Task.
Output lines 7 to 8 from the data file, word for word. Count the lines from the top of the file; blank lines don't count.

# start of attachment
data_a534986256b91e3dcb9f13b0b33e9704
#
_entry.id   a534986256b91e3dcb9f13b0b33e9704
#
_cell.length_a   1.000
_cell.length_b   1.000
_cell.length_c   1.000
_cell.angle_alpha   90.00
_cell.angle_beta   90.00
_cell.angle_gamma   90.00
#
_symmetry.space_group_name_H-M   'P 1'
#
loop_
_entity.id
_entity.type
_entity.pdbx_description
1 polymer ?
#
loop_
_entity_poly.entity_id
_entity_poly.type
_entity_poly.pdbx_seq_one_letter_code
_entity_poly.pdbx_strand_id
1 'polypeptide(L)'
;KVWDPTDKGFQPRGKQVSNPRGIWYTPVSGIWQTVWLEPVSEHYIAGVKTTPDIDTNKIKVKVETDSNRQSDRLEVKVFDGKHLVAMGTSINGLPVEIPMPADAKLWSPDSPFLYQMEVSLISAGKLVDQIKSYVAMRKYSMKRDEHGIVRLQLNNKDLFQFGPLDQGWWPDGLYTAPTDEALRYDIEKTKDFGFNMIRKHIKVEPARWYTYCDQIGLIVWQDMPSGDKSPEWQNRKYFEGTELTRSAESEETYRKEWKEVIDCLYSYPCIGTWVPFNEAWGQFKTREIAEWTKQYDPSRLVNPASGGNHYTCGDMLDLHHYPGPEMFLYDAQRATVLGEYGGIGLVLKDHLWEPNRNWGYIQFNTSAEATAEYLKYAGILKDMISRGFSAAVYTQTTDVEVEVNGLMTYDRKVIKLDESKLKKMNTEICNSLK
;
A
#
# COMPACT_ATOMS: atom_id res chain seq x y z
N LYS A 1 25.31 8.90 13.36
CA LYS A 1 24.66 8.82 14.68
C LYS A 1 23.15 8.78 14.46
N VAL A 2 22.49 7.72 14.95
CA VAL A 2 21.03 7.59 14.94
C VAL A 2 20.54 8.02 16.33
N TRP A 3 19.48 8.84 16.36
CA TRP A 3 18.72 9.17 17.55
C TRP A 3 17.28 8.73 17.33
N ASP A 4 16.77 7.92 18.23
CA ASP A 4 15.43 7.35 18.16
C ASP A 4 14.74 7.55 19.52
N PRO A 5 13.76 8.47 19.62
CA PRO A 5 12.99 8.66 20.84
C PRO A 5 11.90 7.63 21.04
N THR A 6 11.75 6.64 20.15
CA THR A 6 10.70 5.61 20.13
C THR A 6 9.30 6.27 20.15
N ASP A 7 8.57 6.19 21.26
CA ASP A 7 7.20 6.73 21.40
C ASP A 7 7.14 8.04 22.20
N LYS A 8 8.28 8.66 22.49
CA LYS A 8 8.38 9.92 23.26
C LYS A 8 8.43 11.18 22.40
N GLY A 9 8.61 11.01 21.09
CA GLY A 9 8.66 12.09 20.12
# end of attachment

_cell.length_c   1.000
_cell.angle_alpha   90.00